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Commentary: Obesity hits pandemic levels in communities of color

Obesity is a chronic disease and should be treated as such, Dr. Garfield Clunie, president of the National Medical Association, says. (NMA)

As a physician, I am thankful that my colleagues and public health collaborators took a laser-focused approach to the COVID-19 pandemic, with the intention to save as many lives as possible. It is within this context that I consider with curiosity why our nation’s urgency to bend the curve on obesity pales in comparison to our dedication to eradicating COVID-19.

For three decades now, obesity has been proven to be a complex, chronic disease and not a character flaw, choice or lack of discipline, as some areas of society might have us believe. It has cost the lives of our loved ones, with a particular set of consequences for communities of color.

Nearly half of non-Hispanic Black adults and Hispanic adults live with obesity, according to the Centers for Disease Control and Prevention. The public health community now asserts that reducing obesity rates years ago could have very well saved thousands of lives when COVID-19 struck, including more than 20,000 Black Americans. Obesity’s gravity remains unaddressed and largely untreated in Black, Latinx and other historically disadvantaged communities.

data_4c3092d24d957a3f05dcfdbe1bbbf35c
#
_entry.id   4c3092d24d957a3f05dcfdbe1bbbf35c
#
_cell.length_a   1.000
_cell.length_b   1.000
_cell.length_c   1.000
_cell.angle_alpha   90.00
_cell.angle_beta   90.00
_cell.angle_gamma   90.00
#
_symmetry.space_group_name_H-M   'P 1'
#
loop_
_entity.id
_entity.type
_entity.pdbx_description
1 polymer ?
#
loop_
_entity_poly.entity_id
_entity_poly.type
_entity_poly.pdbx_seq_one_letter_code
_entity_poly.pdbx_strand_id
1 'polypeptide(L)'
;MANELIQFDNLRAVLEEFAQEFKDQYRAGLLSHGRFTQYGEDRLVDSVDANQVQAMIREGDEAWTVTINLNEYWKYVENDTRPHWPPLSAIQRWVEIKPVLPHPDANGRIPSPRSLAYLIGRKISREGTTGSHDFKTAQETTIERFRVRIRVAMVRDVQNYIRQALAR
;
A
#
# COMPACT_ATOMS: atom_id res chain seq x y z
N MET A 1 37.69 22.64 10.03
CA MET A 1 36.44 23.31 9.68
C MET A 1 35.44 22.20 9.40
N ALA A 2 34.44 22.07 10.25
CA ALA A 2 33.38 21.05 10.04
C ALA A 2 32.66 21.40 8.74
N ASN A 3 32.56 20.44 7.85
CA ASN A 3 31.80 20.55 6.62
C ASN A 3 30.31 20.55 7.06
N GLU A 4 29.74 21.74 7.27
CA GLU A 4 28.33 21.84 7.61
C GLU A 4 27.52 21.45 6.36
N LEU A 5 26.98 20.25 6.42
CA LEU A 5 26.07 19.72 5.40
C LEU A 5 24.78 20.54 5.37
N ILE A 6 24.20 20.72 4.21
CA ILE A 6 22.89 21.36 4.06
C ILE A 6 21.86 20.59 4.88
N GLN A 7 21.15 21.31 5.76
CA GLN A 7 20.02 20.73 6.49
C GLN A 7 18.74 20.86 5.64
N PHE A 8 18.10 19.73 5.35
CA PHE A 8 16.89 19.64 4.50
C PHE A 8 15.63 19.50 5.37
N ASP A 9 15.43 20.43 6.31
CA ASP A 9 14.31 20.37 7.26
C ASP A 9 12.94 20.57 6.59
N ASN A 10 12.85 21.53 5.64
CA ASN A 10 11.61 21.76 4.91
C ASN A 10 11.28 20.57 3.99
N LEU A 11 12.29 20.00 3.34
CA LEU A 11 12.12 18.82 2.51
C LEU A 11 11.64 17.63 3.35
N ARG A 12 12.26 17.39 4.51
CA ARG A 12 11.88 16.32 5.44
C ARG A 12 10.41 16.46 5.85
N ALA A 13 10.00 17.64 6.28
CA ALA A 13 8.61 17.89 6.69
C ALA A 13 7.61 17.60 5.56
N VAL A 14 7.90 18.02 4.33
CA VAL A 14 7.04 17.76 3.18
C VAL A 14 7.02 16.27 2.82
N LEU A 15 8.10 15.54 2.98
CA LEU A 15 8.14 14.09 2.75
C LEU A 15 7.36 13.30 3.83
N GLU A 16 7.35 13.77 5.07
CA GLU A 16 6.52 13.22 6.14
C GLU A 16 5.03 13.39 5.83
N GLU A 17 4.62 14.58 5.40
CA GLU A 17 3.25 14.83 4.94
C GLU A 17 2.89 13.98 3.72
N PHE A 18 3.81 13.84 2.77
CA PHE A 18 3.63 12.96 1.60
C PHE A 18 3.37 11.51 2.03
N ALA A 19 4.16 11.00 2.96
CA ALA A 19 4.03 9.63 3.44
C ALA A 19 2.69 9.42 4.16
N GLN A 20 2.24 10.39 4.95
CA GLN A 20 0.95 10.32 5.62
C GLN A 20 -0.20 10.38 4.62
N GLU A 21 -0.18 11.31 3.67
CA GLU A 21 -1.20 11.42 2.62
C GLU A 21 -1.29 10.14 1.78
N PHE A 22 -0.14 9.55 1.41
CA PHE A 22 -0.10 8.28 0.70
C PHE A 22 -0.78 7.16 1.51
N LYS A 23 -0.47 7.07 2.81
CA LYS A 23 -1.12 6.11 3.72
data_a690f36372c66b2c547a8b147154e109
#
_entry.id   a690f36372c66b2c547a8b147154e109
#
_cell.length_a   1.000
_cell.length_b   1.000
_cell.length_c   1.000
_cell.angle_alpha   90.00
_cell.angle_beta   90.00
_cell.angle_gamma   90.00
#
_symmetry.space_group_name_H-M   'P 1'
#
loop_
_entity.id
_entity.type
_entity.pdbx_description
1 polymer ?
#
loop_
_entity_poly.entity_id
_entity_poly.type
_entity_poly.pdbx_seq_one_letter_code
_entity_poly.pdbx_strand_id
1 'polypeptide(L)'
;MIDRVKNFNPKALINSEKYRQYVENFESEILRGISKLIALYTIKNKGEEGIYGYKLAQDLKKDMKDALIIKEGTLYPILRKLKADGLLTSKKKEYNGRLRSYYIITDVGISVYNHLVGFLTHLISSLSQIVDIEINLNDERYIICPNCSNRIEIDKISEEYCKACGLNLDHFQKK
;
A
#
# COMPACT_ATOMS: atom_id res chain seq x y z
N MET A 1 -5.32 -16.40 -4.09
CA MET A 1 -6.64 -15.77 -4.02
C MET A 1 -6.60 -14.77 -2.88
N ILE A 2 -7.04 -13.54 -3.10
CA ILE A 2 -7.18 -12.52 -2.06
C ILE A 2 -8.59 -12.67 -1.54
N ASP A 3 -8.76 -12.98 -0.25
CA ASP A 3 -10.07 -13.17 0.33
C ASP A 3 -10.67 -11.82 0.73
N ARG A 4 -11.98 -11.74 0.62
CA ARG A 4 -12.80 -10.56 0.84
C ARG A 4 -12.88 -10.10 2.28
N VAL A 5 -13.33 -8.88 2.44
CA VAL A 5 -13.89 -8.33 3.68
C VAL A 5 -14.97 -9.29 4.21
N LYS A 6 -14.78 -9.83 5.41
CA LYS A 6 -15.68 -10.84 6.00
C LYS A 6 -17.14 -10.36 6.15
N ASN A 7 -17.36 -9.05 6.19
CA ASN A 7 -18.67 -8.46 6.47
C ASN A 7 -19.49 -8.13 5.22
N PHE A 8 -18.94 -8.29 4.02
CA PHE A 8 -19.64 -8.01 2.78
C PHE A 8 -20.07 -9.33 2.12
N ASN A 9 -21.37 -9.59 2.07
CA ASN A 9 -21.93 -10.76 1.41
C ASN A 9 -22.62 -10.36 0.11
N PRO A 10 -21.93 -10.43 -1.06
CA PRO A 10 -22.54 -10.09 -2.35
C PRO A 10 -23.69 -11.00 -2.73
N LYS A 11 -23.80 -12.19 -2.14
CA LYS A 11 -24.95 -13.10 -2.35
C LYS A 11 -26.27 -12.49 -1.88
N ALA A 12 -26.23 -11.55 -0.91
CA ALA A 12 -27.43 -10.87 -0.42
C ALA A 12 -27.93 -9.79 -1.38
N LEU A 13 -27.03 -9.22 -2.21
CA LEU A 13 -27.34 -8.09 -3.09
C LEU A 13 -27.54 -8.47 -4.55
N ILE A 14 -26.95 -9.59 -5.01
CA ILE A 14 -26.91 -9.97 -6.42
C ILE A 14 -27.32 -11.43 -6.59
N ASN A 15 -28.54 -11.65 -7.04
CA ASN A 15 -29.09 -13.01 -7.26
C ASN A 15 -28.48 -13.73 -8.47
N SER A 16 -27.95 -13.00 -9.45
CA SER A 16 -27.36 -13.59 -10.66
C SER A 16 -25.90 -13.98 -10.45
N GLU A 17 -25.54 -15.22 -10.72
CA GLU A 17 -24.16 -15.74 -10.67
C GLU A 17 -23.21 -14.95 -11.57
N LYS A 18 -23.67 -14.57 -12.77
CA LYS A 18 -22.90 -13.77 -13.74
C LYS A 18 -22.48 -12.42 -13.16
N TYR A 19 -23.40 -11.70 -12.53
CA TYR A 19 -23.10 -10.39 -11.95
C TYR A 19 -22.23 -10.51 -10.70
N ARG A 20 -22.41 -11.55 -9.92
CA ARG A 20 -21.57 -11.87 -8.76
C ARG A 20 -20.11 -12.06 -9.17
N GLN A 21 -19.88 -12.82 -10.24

Dr. Garfield Clunie

Dr. Garfield Clunie is president of the National Medical Association. Based in Silver Spring, the NMA is the nation’s oldest and largest scientific and professional organization representing African American physicians and patients.

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